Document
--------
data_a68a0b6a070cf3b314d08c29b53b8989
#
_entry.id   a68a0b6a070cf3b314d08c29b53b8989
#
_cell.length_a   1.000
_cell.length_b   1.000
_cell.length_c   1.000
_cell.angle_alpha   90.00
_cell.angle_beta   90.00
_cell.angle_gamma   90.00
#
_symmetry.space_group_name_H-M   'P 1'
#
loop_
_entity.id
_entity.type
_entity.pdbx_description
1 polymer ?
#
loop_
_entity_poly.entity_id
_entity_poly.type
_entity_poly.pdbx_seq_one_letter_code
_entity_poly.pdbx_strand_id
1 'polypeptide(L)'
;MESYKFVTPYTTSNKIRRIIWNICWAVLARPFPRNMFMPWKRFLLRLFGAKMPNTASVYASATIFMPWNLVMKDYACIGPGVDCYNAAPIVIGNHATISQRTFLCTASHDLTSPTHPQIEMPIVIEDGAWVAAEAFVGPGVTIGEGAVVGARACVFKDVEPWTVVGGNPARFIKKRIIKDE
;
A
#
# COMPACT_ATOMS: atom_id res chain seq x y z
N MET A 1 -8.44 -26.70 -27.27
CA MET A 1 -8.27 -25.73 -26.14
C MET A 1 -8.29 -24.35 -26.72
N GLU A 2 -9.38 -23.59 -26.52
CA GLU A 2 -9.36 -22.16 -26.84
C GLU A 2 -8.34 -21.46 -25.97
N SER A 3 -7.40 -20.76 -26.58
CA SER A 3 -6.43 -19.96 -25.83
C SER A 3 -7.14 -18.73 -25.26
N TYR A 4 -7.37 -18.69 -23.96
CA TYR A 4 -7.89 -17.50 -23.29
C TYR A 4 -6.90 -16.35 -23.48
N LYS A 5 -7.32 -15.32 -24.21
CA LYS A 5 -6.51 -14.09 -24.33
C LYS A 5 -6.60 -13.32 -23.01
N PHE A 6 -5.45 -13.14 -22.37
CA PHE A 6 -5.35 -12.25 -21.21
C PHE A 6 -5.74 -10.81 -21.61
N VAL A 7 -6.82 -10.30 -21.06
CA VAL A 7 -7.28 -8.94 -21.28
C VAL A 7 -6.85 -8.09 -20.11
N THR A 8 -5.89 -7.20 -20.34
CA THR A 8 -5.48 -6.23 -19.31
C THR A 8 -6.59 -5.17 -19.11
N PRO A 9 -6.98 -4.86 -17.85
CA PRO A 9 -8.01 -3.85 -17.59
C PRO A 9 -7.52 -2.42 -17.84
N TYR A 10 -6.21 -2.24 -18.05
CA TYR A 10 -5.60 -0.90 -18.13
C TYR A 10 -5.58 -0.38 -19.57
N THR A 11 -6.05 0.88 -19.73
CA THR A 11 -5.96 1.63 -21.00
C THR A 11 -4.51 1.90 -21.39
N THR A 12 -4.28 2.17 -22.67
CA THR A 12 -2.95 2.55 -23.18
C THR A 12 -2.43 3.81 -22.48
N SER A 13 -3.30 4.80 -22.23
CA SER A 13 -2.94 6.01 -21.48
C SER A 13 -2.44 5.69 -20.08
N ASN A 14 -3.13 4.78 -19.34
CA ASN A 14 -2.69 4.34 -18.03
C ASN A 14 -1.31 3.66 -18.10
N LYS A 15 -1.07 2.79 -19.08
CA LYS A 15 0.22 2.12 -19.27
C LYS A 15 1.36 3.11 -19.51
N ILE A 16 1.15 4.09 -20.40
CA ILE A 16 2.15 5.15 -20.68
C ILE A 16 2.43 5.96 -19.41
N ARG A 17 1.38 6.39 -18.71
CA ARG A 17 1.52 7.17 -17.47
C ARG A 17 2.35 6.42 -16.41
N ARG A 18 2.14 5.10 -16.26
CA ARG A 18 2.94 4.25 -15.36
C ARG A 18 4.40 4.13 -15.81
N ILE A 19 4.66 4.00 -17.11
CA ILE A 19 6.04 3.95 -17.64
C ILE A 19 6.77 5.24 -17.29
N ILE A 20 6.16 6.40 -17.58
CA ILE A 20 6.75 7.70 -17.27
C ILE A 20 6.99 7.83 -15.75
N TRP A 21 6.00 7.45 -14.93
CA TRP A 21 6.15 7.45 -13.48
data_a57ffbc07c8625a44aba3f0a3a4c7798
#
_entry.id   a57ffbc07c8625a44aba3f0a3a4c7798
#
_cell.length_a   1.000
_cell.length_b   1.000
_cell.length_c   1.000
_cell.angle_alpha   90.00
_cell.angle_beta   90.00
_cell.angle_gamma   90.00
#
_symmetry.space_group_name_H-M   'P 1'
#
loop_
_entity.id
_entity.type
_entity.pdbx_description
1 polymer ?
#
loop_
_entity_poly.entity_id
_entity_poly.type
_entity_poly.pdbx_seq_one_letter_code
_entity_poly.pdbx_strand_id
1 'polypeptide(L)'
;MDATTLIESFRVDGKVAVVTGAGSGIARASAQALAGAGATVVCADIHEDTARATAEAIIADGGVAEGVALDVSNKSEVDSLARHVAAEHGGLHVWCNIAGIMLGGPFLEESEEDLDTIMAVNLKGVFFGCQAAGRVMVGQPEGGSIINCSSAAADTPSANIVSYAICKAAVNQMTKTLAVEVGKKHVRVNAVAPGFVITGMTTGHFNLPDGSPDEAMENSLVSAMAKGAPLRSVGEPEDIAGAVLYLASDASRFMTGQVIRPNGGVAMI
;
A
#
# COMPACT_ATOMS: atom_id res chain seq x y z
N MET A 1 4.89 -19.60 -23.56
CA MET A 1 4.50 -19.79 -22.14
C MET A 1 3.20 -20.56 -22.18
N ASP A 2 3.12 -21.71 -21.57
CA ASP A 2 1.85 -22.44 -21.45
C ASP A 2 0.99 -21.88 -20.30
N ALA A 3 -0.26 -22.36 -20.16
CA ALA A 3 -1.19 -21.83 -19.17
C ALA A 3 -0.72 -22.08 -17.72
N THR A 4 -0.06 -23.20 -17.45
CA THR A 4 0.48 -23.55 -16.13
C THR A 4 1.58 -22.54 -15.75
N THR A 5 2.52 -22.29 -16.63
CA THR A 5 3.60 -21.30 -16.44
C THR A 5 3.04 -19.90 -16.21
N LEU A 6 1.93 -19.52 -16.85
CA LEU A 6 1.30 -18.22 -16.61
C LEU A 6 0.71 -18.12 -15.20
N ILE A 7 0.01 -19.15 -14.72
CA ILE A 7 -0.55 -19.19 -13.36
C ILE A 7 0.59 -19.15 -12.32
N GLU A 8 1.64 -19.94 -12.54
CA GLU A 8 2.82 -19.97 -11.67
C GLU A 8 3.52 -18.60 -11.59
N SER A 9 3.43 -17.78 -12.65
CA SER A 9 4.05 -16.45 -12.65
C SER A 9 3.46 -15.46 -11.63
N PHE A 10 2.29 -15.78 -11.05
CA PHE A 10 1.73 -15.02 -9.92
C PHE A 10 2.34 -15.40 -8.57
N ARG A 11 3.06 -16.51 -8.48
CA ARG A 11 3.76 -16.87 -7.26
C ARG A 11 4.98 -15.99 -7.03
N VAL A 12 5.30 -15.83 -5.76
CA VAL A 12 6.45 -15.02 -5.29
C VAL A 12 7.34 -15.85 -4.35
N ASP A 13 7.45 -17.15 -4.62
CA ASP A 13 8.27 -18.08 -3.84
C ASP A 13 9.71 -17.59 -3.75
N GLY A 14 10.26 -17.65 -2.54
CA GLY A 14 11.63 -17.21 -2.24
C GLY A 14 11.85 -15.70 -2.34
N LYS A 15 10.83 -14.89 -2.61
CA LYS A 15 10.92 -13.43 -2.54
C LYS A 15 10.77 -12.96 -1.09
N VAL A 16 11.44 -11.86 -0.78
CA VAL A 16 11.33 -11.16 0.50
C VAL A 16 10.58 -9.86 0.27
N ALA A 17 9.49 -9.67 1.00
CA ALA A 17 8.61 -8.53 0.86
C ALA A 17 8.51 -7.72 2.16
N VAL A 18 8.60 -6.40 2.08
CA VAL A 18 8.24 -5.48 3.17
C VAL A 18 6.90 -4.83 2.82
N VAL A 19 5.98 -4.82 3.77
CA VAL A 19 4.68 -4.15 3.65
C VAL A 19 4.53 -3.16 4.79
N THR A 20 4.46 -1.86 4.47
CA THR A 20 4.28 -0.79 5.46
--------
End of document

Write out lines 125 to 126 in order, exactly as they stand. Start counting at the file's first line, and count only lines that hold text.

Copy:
C MET A 1 3.20 -20.56 -22.18
N ASP A 2 3.12 -21.71 -21.57